The scientific papers resulting from this project covered a range of topics. Here we can summarize the topic areas covered:
- Contributions for the IPCCC process:
- Demographic analysis of Scope 3 footprints
- The footprint of food, which is a major component of household footprints:
- Footprint results in India, Japan, Australia, and Europe
- Continued advances on the work tracing embodied GHG in supply chains:
- Policy recommendations and implications of Scope 3 accounting:
- Exploring new methods for Scope 1 emissions inventories
Another outcome is the development of a museum exhibition which is now on fixed display at Vitenskapsmuseet in Trondheim. Originally developed for the FUTURUM “Big Challenge” science festival in Trondheim, this exhibit featured infographics and interactive wood cubes containing insights, provocations, and suggestions for action regarding urban footprints. The exhibit is now permanently housed in the Vitenskapsmuseet in Trondheim where it is visited by many school classes every week.
In addition to dissemination, training is also an important function of RCN funding. In this regard, it is healthy to see two postdocs working under the PI’s direction land tenured positions in academia. Johannes Többen has a joint position between the PIK research institute in Potsdam and GWS, a private environmental/economic consulting agency, and Heran Zheng after completing this project has secured a tenured position at the University College London.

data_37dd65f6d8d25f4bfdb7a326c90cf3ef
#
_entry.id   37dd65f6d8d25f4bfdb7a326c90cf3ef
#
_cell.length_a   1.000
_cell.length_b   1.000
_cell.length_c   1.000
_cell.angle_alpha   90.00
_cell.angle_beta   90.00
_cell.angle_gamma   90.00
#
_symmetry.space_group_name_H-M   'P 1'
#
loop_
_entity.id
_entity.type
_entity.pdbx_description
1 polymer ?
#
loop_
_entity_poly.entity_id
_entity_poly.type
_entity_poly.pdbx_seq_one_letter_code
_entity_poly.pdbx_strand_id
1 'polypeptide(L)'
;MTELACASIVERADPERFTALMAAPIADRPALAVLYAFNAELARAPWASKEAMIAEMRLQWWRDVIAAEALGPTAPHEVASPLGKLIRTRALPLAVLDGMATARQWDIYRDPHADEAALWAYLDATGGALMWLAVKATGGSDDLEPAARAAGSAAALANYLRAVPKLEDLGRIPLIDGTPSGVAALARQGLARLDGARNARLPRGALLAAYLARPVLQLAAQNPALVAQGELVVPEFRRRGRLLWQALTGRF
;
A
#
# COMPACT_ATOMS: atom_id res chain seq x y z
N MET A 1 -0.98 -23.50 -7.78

Many towns in Norway have a city forest ("bymarka" in Norwegian) where city-dwellers can go to connect with nature. But not all cities have such a close connection to nature. Most cities drive large environmental footprints not just directly outside of the city limits, but globally. Increasingly, individuals, together with their governments and the companies that link them to primary producers, want to contribute to reducing their overall environmental footprint.
A disproportionately large share of global environmental pressure is driven by wealthy cities and suburbs. It is estimated that up to nearly half of the global carbon is footprint is driven by the 10% of top earners, those making more than $7500 per year. Individuals can take steps to reduce their environmental impact, but typically two-thirds of a household’s total carbon footprint is governed by institutional factors (e.g. transport modes, building stock, public infrastructure). While national-level policies are undoubtedly critical to GHG mitigation, it is often up to local communities to implement actions. Considering their total supply-chain footprint gives new opportunities for communities to contribute to reducing their GHG footprint.
However, most cities and states do not know anything about the carbon footprints within their jurisdiction. Undertaking studies on this is laborious and expensive. In this research project we will use advanced data-integration techniques to estimate the geodemographic distribution of carbon and other resource footprints at a neighborhood level globally, and provide these results to city and state-level governments.
This project integrates perspectives from consumer behavior psychology, economics, and engineering, and the outputs from this work will be useful both for practical applications, through consulting applications, and for research in the disciplines of economics, geography, political science, sociology, and urban planning, among others.